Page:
I ran errands this afternoon and took a side trip to the Morton Arboretum. It’s nestled along a highway, though you’d never know it. It’s bounded by housing developments and a river runs through it. It’s a peaceful place to visit and walk. This afternoon I enjoyed the view from the top of the hill facing west into the rainy Saturday afternoon. I’ve watched the sun set from the same spot before and even though I tried, I could not see the sun peeking through the clouds today.

the sun is nowhere to be found…

While I was there, I stood beneath a pine tree and marveled at the pine cones and the water dripping off the needles and branches. It was peaceful and calming. Rainy fall days tend to bring a sense of calm and serenity. The pine cone seemed to be just peeking through the needles at me.

Continue reading peek – a photo challenge

It’s not magic, it’s science

It’s been raining since early this morning. The rain is welcome as late August, all of September, and the first week of October have been dry, very dry. I awoke this morning to Ivy wanting to climb into bed with me, rather than lie at my feet as she usually does. This morning she was up by my head, then my chest, leaping off the bed and running downstairs, then racing back up, before I finally relented and got out of bed and began my Saturday morning. Long before the sun rose.

The rain has been heavy with thunder and lightning, which is what spooks Ivy.

I had a few appointments in the morning before I was able to get back to writing and thinking or thinking and writing. It’s been a couple of weeks since my last post. Last weekend was a three-day weekend and I started writing a post, but didn’t finish, so it’ll be one of those blogpost topics which flickered, but didn’t light. I haven’t forgotten kindness, but just been focused on school and home, and of course the long season.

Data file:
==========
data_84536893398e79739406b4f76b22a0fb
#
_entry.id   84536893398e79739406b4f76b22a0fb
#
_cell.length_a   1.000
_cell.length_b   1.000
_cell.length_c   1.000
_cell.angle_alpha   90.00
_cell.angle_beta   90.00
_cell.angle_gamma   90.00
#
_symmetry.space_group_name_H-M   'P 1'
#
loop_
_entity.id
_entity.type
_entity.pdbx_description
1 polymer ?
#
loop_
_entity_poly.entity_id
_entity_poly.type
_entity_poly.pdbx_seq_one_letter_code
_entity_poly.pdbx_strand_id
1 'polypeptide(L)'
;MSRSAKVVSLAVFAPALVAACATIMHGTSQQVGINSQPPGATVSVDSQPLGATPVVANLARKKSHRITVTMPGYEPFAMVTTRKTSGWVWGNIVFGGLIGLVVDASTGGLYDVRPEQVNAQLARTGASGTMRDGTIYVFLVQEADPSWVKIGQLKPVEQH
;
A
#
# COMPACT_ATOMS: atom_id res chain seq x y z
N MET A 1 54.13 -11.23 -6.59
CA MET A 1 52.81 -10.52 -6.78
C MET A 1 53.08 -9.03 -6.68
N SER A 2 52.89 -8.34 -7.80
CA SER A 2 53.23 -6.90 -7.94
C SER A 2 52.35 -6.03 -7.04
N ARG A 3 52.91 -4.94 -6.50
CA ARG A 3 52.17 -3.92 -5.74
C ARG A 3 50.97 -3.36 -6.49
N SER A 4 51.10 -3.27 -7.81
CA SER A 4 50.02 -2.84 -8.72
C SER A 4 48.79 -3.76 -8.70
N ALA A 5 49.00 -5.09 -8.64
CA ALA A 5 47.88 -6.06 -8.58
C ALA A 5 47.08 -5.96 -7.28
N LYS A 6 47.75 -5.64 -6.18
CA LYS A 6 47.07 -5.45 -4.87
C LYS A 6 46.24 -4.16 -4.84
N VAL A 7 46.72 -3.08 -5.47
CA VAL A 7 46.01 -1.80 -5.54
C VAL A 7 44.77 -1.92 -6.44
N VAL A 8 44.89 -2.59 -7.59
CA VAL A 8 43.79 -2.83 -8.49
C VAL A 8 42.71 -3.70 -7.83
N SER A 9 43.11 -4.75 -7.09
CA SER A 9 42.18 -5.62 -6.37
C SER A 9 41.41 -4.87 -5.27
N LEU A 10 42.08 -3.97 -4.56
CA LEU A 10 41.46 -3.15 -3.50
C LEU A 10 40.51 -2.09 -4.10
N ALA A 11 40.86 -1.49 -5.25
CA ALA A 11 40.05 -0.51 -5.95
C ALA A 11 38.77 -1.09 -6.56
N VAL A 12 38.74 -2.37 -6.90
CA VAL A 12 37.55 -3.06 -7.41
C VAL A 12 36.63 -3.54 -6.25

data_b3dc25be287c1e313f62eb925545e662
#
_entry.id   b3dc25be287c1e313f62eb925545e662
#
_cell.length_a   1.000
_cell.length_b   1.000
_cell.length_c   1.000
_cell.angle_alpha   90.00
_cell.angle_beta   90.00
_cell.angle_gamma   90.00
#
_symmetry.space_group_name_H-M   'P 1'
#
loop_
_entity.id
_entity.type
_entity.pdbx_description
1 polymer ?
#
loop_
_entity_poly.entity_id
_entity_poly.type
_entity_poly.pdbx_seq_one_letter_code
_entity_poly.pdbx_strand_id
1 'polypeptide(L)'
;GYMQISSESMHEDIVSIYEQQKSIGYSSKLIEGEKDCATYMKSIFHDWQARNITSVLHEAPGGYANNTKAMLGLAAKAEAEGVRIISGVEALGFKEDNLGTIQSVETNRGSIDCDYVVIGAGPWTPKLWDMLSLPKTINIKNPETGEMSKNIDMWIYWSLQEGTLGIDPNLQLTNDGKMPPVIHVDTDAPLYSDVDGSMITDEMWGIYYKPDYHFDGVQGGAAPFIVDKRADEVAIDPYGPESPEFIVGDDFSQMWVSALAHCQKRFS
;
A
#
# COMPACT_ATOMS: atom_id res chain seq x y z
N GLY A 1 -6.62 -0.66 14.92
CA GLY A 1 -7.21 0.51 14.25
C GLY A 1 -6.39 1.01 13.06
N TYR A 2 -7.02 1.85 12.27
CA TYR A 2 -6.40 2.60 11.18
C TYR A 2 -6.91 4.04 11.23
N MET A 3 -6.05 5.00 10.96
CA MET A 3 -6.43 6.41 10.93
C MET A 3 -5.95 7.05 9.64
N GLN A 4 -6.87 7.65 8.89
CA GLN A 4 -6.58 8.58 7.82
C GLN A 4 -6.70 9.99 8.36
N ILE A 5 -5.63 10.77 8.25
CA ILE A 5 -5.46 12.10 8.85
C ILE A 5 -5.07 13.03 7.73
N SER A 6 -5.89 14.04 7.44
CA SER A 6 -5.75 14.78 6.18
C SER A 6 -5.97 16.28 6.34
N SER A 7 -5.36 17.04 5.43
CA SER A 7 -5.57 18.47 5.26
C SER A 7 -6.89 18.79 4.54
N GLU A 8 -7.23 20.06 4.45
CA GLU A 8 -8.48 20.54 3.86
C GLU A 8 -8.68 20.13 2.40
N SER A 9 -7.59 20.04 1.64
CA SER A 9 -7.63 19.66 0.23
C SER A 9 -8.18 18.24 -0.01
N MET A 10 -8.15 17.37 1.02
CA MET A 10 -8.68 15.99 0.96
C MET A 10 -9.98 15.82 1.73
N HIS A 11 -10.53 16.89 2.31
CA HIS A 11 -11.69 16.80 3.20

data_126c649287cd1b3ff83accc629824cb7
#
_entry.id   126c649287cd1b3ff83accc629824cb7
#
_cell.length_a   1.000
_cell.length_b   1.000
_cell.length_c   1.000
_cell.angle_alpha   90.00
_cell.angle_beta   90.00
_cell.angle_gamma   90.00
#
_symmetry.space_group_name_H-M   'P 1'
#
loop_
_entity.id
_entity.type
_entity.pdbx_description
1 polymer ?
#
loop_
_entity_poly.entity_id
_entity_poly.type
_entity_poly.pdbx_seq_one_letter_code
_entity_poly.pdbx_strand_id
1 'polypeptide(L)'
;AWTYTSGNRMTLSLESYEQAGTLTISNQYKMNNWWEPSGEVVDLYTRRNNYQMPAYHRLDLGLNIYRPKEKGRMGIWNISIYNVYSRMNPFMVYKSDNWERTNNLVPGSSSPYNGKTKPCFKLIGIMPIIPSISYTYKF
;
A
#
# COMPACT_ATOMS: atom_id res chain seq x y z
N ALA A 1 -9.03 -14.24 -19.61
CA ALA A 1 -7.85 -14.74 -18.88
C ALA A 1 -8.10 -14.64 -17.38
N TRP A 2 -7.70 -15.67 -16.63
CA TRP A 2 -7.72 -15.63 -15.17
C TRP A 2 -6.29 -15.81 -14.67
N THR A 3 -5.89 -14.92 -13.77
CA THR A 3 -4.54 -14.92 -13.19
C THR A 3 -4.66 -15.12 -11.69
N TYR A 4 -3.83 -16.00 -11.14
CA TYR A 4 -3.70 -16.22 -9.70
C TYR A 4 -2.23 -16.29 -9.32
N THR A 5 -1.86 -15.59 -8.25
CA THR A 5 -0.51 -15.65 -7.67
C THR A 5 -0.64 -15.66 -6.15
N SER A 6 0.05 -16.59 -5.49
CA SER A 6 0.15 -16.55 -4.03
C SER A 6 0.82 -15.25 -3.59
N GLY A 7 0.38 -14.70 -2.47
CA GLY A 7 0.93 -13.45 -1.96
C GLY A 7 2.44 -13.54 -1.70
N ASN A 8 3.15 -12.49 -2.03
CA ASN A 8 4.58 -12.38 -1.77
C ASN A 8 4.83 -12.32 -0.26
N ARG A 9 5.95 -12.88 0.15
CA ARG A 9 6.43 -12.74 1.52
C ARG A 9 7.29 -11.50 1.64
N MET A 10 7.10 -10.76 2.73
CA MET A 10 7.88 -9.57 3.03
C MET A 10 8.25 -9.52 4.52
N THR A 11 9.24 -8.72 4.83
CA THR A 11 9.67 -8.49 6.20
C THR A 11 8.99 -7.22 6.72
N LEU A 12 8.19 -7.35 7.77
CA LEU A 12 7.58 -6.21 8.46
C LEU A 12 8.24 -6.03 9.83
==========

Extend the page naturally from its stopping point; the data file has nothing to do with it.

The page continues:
The long season is winding down. The Astros, my team, have made it to the postseason and they’ve advanced to the American League Championship Series, they need 2 more wins to advance to the World Series. I am watching and rooting, though sometimes it’s easier just to listen or learn the score after the game, but that takes the fun out of the game.

It’s all about balance, because sometimes the forces of life are beyond my control.

a balancing act, science, not magic

Last week my science students were beginning their study of forces, motion, and energy. Our focus in class has been to wonder and be curious about how things move. I’ve introduced my students to the magnetic cannon and Newton’s Cradle and last week I balanced two forks with a toothpick on the edge of glass beaker. It’s easier than you think, it’s all about finding the right balance and then trusting that apparatus (the forks with the toothpick) will balance and realizing that if they fall, I can try it again, and again until it balances. Continue reading It’s not magic, it’s science

don’t forget kindness

I am back in school and my windows are limited to the classroom, the car windshield, and the kitchen window I look out in the morning. Of course, there are other windows in my world – our bedroom window which we can finally crack now that cooler fall weather has arrived. This morning, I awoke to a nip in the air as the temperatures had dropped into the upper 40s (10C) overnight.